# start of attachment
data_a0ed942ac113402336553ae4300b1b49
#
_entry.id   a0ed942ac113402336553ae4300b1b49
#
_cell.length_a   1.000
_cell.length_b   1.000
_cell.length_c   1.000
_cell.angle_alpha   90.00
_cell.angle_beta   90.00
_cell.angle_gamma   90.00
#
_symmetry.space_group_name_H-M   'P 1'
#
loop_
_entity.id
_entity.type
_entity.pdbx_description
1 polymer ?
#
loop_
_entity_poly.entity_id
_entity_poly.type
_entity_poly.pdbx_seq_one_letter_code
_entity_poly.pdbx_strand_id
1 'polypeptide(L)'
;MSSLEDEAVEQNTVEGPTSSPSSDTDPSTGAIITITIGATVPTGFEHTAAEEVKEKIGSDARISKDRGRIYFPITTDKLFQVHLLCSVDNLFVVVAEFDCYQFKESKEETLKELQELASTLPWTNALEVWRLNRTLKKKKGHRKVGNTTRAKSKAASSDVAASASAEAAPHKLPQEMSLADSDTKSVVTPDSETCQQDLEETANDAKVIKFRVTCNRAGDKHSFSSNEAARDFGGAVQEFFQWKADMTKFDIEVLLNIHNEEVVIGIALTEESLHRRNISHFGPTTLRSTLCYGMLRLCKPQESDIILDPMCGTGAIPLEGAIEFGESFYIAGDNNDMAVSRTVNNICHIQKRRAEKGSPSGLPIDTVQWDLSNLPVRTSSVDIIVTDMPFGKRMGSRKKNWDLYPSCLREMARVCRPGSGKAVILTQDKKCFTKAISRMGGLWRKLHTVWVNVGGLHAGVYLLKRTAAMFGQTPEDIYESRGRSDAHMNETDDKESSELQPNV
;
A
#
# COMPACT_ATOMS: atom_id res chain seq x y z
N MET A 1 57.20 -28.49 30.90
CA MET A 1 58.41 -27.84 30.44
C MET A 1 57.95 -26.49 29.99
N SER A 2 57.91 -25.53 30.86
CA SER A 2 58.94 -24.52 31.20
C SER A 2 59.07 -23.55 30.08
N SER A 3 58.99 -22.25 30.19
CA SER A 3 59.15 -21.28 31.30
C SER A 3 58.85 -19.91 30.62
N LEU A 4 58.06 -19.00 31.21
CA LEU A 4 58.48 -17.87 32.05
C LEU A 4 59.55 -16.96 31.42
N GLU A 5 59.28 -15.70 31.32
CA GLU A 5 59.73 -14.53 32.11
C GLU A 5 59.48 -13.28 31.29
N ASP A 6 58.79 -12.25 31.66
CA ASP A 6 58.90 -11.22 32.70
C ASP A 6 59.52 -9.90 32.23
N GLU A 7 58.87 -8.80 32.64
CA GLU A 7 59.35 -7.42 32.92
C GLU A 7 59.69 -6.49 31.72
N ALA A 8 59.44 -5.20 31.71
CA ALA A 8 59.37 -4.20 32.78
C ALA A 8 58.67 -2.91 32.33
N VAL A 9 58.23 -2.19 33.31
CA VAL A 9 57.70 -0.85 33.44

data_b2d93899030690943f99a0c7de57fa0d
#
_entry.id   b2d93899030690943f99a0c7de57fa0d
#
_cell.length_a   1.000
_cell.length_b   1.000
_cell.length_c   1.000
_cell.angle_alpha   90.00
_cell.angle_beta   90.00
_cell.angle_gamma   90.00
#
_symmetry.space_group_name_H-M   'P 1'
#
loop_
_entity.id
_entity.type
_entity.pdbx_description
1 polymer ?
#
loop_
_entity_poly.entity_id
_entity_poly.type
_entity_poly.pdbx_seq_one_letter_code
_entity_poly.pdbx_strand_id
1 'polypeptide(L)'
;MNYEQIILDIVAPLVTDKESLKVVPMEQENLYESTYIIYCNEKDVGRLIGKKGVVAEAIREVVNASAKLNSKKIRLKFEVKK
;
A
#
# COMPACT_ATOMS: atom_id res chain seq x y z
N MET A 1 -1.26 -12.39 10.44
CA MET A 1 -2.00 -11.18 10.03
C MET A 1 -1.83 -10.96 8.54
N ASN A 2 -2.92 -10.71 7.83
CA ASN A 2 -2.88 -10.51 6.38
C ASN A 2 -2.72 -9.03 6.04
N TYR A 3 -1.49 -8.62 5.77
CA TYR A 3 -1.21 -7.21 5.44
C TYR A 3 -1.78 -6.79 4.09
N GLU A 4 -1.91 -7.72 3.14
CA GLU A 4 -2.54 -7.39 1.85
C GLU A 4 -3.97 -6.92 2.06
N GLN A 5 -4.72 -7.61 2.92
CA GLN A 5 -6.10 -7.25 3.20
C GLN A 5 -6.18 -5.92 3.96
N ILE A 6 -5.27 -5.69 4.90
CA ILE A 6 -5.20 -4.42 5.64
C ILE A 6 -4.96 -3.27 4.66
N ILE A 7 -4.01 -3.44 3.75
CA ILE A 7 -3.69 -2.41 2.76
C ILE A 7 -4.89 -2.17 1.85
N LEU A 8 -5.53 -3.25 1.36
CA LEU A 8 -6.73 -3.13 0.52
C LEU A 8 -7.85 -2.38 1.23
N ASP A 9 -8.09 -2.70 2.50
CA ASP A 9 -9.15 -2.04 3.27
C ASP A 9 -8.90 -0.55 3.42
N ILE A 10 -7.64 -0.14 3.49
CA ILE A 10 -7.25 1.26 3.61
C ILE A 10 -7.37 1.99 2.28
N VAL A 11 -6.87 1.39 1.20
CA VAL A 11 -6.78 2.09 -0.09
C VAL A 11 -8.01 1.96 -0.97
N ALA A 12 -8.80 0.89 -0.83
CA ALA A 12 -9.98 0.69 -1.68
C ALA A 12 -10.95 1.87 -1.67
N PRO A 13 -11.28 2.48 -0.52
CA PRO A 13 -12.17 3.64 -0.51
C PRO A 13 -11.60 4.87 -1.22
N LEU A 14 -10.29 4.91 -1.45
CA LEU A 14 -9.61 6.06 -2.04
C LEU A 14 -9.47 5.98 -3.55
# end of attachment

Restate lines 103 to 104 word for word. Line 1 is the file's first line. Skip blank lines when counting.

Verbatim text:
CA ILE A 6 -5.20 -4.42 5.64
C ILE A 6 -4.96 -3.27 4.66